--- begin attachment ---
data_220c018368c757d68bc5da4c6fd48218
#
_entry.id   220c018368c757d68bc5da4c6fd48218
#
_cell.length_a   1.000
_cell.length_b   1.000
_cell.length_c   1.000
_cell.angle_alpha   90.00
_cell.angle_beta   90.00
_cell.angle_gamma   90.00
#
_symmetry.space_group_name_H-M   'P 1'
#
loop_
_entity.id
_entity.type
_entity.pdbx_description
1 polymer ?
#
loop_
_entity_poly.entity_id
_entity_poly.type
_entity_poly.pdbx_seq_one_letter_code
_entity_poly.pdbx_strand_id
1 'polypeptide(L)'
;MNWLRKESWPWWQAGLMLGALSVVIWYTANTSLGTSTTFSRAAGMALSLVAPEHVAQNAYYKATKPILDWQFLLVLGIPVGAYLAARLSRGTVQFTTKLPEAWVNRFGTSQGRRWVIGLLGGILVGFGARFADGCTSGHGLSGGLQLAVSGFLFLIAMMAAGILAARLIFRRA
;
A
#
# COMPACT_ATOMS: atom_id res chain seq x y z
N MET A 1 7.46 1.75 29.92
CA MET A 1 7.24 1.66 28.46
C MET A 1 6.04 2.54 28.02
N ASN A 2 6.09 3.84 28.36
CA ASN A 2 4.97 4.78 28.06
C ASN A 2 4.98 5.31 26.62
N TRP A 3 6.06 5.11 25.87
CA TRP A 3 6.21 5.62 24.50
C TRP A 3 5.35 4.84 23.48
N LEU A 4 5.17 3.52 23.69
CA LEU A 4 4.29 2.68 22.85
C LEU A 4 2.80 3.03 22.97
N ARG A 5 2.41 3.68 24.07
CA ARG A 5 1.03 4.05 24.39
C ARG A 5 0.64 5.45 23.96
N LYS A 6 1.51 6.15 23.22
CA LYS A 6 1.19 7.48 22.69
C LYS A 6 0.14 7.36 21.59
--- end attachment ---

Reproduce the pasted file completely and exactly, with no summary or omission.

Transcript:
data_220c018368c757d68bc5da4c6fd48218
#
_entry.id   220c018368c757d68bc5da4c6fd48218
#
_cell.length_a   1.000
_cell.length_b   1.000
_cell.length_c   1.000
_cell.angle_alpha   90.00
_cell.angle_beta   90.00
_cell.angle_gamma   90.00
#
_symmetry.space_group_name_H-M   'P 1'
#
loop_
_entity.id
_entity.type
_entity.pdbx_description
1 polymer ?
#
loop_
_entity_poly.entity_id
_entity_poly.type
_entity_poly.pdbx_seq_one_letter_code
_entity_poly.pdbx_strand_id
1 'polypeptide(L)'
;MNWLRKESWPWWQAGLMLGALSVVIWYTANTSLGTSTTFSRAAGMALSLVAPEHVAQNAYYKATKPILDWQFLLVLGIPVGAYLAARLSRGTVQFTTKLPEAWVNRFGTSQGRRWVIGLLGGILVGFGARFADGCTSGHGLSGGLQLAVSGFLFLIAMMAAGILAARLIFRRA
;
A
#
# COMPACT_ATOMS: atom_id res chain seq x y z
N MET A 1 7.46 1.75 29.92
CA MET A 1 7.24 1.66 28.46
C MET A 1 6.04 2.54 28.02
N ASN A 2 6.09 3.84 28.36
CA ASN A 2 4.97 4.78 28.06
C ASN A 2 4.98 5.31 26.62
N TRP A 3 6.06 5.11 25.87
CA TRP A 3 6.21 5.62 24.50
C TRP A 3 5.35 4.84 23.48
N LEU A 4 5.17 3.52 23.69
CA LEU A 4 4.29 2.68 22.85
C LEU A 4 2.80 3.03 22.97
N ARG A 5 2.41 3.68 24.07
CA ARG A 5 1.03 4.05 24.39
C ARG A 5 0.64 5.45 23.96
N LYS A 6 1.51 6.15 23.22
CA LYS A 6 1.19 7.48 22.69
C LYS A 6 0.14 7.36 21.59